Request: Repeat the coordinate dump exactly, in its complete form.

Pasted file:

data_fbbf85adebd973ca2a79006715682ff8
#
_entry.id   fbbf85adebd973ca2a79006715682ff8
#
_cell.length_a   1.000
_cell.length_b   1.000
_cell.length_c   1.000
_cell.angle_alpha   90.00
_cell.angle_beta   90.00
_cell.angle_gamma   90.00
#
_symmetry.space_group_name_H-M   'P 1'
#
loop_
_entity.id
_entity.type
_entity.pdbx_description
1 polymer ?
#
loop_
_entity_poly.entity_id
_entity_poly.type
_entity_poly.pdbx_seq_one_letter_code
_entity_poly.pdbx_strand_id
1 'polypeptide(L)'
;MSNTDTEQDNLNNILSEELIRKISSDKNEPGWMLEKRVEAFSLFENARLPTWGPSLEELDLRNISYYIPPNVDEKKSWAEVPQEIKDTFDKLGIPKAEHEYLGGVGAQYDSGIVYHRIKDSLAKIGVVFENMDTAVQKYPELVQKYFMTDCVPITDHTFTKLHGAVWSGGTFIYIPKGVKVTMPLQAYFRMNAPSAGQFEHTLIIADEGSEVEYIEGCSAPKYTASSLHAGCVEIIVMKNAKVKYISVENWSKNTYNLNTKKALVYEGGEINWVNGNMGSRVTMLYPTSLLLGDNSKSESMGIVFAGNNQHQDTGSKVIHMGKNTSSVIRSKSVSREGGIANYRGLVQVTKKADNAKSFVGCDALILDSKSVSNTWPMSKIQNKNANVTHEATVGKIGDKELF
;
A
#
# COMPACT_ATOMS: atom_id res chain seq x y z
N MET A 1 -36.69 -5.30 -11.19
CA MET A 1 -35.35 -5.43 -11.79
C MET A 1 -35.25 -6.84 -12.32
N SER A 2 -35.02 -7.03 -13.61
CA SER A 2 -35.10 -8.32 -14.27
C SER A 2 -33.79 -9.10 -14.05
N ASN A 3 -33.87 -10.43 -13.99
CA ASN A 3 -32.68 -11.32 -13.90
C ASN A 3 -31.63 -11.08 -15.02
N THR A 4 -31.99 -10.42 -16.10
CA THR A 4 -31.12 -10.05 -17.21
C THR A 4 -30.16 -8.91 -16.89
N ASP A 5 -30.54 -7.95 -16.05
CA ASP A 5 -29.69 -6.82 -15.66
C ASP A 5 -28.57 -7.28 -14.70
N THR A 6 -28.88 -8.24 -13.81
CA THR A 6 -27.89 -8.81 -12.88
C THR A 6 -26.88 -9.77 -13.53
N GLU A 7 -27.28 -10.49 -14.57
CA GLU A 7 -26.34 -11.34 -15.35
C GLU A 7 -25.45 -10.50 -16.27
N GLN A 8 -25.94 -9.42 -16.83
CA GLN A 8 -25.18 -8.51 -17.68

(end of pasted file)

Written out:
data_fbbf85adebd973ca2a79006715682ff8
#
_entry.id   fbbf85adebd973ca2a79006715682ff8
#
_cell.length_a   1.000
_cell.length_b   1.000
_cell.length_c   1.000
_cell.angle_alpha   90.00
_cell.angle_beta   90.00
_cell.angle_gamma   90.00
#
_symmetry.space_group_name_H-M   'P 1'
#
loop_
_entity.id
_entity.type
_entity.pdbx_description
1 polymer ?
#
loop_
_entity_poly.entity_id
_entity_poly.type
_entity_poly.pdbx_seq_one_letter_code
_entity_poly.pdbx_strand_id
1 'polypeptide(L)'
;MSNTDTEQDNLNNILSEELIRKISSDKNEPGWMLEKRVEAFSLFENARLPTWGPSLEELDLRNISYYIPPNVDEKKSWAEVPQEIKDTFDKLGIPKAEHEYLGGVGAQYDSGIVYHRIKDSLAKIGVVFENMDTAVQKYPELVQKYFMTDCVPITDHTFTKLHGAVWSGGTFIYIPKGVKVTMPLQAYFRMNAPSAGQFEHTLIIADEGSEVEYIEGCSAPKYTASSLHAGCVEIIVMKNAKVKYISVENWSKNTYNLNTKKALVYEGGEINWVNGNMGSRVTMLYPTSLLLGDNSKSESMGIVFAGNNQHQDTGSKVIHMGKNTSSVIRSKSVSREGGIANYRGLVQVTKKADNAKSFVGCDALILDSKSVSNTWPMSKIQNKNANVTHEATVGKIGDKELF
;
A
#
# COMPACT_ATOMS: atom_id res chain seq x y z
N MET A 1 -36.69 -5.30 -11.19
CA MET A 1 -35.35 -5.43 -11.79
C MET A 1 -35.25 -6.84 -12.32
N SER A 2 -35.02 -7.03 -13.61
CA SER A 2 -35.10 -8.32 -14.27
C SER A 2 -33.79 -9.10 -14.05
N ASN A 3 -33.87 -10.43 -13.99
CA ASN A 3 -32.68 -11.32 -13.90
C ASN A 3 -31.63 -11.08 -15.02
N THR A 4 -31.99 -10.42 -16.10
CA THR A 4 -31.12 -10.05 -17.21
C THR A 4 -30.16 -8.91 -16.89
N ASP A 5 -30.54 -7.95 -16.05
CA ASP A 5 -29.69 -6.82 -15.66
C ASP A 5 -28.57 -7.28 -14.70
N THR A 6 -28.88 -8.24 -13.81
CA THR A 6 -27.89 -8.81 -12.88
C THR A 6 -26.88 -9.77 -13.53
N GLU A 7 -27.28 -10.49 -14.57
CA GLU A 7 -26.34 -11.34 -15.35
C GLU A 7 -25.45 -10.50 -16.27
N GLN A 8 -25.94 -9.42 -16.83
CA GLN A 8 -25.18 -8.51 -17.68